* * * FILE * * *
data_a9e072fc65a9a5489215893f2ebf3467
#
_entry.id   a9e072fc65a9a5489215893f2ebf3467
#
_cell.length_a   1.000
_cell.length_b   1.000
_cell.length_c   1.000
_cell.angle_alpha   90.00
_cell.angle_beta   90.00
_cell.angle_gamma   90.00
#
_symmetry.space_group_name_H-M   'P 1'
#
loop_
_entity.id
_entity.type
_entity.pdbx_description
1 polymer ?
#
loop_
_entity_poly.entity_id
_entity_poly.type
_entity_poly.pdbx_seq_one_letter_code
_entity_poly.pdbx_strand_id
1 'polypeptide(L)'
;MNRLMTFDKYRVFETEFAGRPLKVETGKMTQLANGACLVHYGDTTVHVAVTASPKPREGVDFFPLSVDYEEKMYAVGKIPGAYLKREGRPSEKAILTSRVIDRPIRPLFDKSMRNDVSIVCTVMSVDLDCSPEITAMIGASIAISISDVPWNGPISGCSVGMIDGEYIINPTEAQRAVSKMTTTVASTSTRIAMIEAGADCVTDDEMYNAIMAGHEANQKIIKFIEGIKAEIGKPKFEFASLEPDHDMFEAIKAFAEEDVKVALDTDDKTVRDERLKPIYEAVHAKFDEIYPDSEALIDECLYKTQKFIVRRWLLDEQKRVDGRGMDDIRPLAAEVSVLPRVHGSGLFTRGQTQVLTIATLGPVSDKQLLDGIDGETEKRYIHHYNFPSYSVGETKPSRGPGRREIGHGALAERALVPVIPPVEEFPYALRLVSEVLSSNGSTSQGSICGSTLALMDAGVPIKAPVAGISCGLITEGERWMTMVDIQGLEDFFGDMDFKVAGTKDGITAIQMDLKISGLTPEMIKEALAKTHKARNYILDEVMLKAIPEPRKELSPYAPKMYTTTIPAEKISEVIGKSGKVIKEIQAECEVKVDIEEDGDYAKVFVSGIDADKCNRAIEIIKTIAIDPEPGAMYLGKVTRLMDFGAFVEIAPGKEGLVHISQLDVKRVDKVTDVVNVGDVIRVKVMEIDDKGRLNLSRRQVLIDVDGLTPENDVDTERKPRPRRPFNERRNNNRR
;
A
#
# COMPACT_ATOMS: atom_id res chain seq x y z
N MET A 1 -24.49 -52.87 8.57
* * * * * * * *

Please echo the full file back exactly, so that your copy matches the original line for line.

data_a9e072fc65a9a5489215893f2ebf3467
#
_entry.id   a9e072fc65a9a5489215893f2ebf3467
#
_cell.length_a   1.000
_cell.length_b   1.000
_cell.length_c   1.000
_cell.angle_alpha   90.00
_cell.angle_beta   90.00
_cell.angle_gamma   90.00
#
_symmetry.space_group_name_H-M   'P 1'
#
loop_
_entity.id
_entity.type
_entity.pdbx_description
1 polymer ?
#
loop_
_entity_poly.entity_id
_entity_poly.type
_entity_poly.pdbx_seq_one_letter_code
_entity_poly.pdbx_strand_id
1 'polypeptide(L)'
;MNRLMTFDKYRVFETEFAGRPLKVETGKMTQLANGACLVHYGDTTVHVAVTASPKPREGVDFFPLSVDYEEKMYAVGKIPGAYLKREGRPSEKAILTSRVIDRPIRPLFDKSMRNDVSIVCTVMSVDLDCSPEITAMIGASIAISISDVPWNGPISGCSVGMIDGEYIINPTEAQRAVSKMTTTVASTSTRIAMIEAGADCVTDDEMYNAIMAGHEANQKIIKFIEGIKAEIGKPKFEFASLEPDHDMFEAIKAFAEEDVKVALDTDDKTVRDERLKPIYEAVHAKFDEIYPDSEALIDECLYKTQKFIVRRWLLDEQKRVDGRGMDDIRPLAAEVSVLPRVHGSGLFTRGQTQVLTIATLGPVSDKQLLDGIDGETEKRYIHHYNFPSYSVGETKPSRGPGRREIGHGALAERALVPVIPPVEEFPYALRLVSEVLSSNGSTSQGSICGSTLALMDAGVPIKAPVAGISCGLITEGERWMTMVDIQGLEDFFGDMDFKVAGTKDGITAIQMDLKISGLTPEMIKEALAKTHKARNYILDEVMLKAIPEPRKELSPYAPKMYTTTIPAEKISEVIGKSGKVIKEIQAECEVKVDIEEDGDYAKVFVSGIDADKCNRAIEIIKTIAIDPEPGAMYLGKVTRLMDFGAFVEIAPGKEGLVHISQLDVKRVDKVTDVVNVGDVIRVKVMEIDDKGRLNLSRRQVLIDVDGLTPENDVDTERKPRPRRPFNERRNNNRR
;
A
#
# COMPACT_ATOMS: atom_id res chain seq x y z
N MET A 1 -24.49 -52.87 8.57